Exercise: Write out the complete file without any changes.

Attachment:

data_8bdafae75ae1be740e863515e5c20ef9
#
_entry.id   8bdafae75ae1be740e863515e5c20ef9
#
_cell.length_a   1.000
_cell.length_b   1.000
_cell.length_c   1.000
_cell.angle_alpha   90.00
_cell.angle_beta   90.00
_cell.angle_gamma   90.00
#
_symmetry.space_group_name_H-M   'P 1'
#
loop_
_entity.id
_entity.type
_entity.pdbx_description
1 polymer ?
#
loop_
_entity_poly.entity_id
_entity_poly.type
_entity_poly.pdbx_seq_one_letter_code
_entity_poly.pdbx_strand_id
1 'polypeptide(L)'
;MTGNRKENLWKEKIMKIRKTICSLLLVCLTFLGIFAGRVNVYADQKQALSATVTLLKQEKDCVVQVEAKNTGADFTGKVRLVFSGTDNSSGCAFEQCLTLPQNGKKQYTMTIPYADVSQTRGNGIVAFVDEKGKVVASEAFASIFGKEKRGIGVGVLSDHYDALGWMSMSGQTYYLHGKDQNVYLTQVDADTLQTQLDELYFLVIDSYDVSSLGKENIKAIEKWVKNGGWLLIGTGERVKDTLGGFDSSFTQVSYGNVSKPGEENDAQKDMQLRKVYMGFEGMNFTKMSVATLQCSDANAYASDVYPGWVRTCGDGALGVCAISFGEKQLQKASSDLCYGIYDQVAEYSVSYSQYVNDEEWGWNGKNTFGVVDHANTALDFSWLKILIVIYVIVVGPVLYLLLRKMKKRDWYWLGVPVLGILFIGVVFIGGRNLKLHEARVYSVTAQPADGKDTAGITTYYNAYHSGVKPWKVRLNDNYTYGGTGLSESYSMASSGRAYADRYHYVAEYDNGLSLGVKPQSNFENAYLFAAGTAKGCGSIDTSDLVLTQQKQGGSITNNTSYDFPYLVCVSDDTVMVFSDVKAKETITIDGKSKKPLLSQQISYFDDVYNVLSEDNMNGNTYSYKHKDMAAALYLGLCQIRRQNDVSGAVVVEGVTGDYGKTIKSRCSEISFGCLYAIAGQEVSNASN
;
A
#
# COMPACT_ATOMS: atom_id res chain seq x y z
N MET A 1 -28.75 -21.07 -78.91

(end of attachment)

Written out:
data_8bdafae75ae1be740e863515e5c20ef9
#
_entry.id   8bdafae75ae1be740e863515e5c20ef9
#
_cell.length_a   1.000
_cell.length_b   1.000
_cell.length_c   1.000
_cell.angle_alpha   90.00
_cell.angle_beta   90.00
_cell.angle_gamma   90.00
#
_symmetry.space_group_name_H-M   'P 1'
#
loop_
_entity.id
_entity.type
_entity.pdbx_description
1 polymer ?
#
loop_
_entity_poly.entity_id
_entity_poly.type
_entity_poly.pdbx_seq_one_letter_code
_entity_poly.pdbx_strand_id
1 'polypeptide(L)'
;MTGNRKENLWKEKIMKIRKTICSLLLVCLTFLGIFAGRVNVYADQKQALSATVTLLKQEKDCVVQVEAKNTGADFTGKVRLVFSGTDNSSGCAFEQCLTLPQNGKKQYTMTIPYADVSQTRGNGIVAFVDEKGKVVASEAFASIFGKEKRGIGVGVLSDHYDALGWMSMSGQTYYLHGKDQNVYLTQVDADTLQTQLDELYFLVIDSYDVSSLGKENIKAIEKWVKNGGWLLIGTGERVKDTLGGFDSSFTQVSYGNVSKPGEENDAQKDMQLRKVYMGFEGMNFTKMSVATLQCSDANAYASDVYPGWVRTCGDGALGVCAISFGEKQLQKASSDLCYGIYDQVAEYSVSYSQYVNDEEWGWNGKNTFGVVDHANTALDFSWLKILIVIYVIVVGPVLYLLLRKMKKRDWYWLGVPVLGILFIGVVFIGGRNLKLHEARVYSVTAQPADGKDTAGITTYYNAYHSGVKPWKVRLNDNYTYGGTGLSESYSMASSGRAYADRYHYVAEYDNGLSLGVKPQSNFENAYLFAAGTAKGCGSIDTSDLVLTQQKQGGSITNNTSYDFPYLVCVSDDTVMVFSDVKAKETITIDGKSKKPLLSQQISYFDDVYNVLSEDNMNGNTYSYKHKDMAAALYLGLCQIRRQNDVSGAVVVEGVTGDYGKTIKSRCSEISFGCLYAIAGQEVSNASN
;
A
#
# COMPACT_ATOMS: atom_id res chain seq x y z
N MET A 1 -28.75 -21.07 -78.91